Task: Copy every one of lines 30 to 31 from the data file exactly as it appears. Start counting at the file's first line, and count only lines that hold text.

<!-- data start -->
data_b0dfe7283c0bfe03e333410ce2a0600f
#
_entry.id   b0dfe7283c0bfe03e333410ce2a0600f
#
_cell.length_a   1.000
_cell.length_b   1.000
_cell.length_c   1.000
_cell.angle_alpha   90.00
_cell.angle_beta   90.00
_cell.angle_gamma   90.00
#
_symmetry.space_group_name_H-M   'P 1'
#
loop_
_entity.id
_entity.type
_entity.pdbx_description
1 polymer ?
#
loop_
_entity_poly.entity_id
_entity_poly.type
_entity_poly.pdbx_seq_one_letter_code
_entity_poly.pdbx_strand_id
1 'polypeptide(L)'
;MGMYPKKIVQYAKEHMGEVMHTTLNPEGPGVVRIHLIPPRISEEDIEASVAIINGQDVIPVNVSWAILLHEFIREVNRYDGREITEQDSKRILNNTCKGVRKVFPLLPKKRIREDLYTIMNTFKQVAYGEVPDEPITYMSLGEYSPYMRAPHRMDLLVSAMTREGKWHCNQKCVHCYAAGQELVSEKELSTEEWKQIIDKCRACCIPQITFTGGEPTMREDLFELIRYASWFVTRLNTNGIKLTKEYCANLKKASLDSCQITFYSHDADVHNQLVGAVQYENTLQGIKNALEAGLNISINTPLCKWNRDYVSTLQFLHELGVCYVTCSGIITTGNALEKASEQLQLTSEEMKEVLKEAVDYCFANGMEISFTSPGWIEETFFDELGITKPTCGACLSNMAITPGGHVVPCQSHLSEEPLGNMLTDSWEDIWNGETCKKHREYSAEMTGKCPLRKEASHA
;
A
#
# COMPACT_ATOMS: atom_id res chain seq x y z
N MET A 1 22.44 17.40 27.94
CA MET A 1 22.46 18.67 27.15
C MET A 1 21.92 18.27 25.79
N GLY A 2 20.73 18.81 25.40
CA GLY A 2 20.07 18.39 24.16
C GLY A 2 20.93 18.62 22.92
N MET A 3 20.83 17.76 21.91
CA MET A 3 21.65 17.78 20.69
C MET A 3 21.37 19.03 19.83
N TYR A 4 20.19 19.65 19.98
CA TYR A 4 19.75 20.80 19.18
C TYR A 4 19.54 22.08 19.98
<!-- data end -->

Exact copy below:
# COMPACT_ATOMS: atom_id res chain seq x y z
N MET A 1 22.44 17.40 27.94